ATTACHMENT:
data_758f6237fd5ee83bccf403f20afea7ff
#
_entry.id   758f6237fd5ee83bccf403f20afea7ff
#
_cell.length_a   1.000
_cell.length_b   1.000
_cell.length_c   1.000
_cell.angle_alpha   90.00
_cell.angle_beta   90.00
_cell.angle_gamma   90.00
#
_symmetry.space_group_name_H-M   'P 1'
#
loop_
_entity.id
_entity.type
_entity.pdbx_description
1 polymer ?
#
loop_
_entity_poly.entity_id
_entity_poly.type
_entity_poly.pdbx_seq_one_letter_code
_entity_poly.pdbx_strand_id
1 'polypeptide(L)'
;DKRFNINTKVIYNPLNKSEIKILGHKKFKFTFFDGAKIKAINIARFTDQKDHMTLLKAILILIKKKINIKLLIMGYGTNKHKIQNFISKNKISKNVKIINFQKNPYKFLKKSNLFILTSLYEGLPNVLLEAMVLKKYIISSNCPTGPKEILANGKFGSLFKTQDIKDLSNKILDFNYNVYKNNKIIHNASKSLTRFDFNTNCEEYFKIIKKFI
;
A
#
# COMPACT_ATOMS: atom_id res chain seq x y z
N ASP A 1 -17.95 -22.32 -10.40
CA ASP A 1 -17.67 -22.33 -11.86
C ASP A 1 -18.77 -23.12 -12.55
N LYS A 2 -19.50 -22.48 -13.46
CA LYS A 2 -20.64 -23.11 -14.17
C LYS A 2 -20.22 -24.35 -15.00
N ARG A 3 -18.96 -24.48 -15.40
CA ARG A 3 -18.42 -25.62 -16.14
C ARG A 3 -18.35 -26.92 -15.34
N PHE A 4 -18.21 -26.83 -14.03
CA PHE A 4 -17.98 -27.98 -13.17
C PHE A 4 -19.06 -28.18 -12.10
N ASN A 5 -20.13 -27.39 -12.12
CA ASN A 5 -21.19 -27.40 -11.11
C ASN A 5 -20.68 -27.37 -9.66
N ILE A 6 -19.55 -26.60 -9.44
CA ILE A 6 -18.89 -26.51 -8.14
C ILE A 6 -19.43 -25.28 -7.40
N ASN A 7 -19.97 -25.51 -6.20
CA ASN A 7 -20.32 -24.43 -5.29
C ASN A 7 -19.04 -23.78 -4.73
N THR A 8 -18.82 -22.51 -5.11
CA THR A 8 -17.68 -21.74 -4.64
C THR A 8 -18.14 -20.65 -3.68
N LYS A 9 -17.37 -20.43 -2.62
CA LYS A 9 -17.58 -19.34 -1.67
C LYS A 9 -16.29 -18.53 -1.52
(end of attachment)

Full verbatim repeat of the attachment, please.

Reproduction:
data_758f6237fd5ee83bccf403f20afea7ff
#
_entry.id   758f6237fd5ee83bccf403f20afea7ff
#
_cell.length_a   1.000
_cell.length_b   1.000
_cell.length_c   1.000
_cell.angle_alpha   90.00
_cell.angle_beta   90.00
_cell.angle_gamma   90.00
#
_symmetry.space_group_name_H-M   'P 1'
#
loop_
_entity.id
_entity.type
_entity.pdbx_description
1 polymer ?
#
loop_
_entity_poly.entity_id
_entity_poly.type
_entity_poly.pdbx_seq_one_letter_code
_entity_poly.pdbx_strand_id
1 'polypeptide(L)'
;DKRFNINTKVIYNPLNKSEIKILGHKKFKFTFFDGAKIKAINIARFTDQKDHMTLLKAILILIKKKINIKLLIMGYGTNKHKIQNFISKNKISKNVKIINFQKNPYKFLKKSNLFILTSLYEGLPNVLLEAMVLKKYIISSNCPTGPKEILANGKFGSLFKTQDIKDLSNKILDFNYNVYKNNKIIHNASKSLTRFDFNTNCEEYFKIIKKFI
;
A
#
# COMPACT_ATOMS: atom_id res chain seq x y z
N ASP A 1 -17.95 -22.32 -10.40
CA ASP A 1 -17.67 -22.33 -11.86
C ASP A 1 -18.77 -23.12 -12.55
N LYS A 2 -19.50 -22.48 -13.46
CA LYS A 2 -20.64 -23.11 -14.17
C LYS A 2 -20.22 -24.35 -15.00
N ARG A 3 -18.96 -24.48 -15.40
CA ARG A 3 -18.42 -25.62 -16.14
C ARG A 3 -18.35 -26.92 -15.34
N PHE A 4 -18.21 -26.83 -14.03
CA PHE A 4 -17.98 -27.98 -13.17
C PHE A 4 -19.06 -28.18 -12.10
N ASN A 5 -20.13 -27.39 -12.12
CA ASN A 5 -21.19 -27.40 -11.11
C ASN A 5 -20.68 -27.37 -9.66
N ILE A 6 -19.55 -26.60 -9.44
CA ILE A 6 -18.89 -26.51 -8.14
C ILE A 6 -19.43 -25.28 -7.40
N ASN A 7 -19.97 -25.51 -6.20
CA ASN A 7 -20.32 -24.43 -5.29
C ASN A 7 -19.04 -23.78 -4.73
N THR A 8 -18.82 -22.51 -5.11
CA THR A 8 -17.68 -21.74 -4.64
C THR A 8 -18.14 -20.65 -3.68
N LYS A 9 -17.37 -20.43 -2.62
CA LYS A 9 -17.58 -19.34 -1.67
C LYS A 9 -16.29 -18.53 -1.52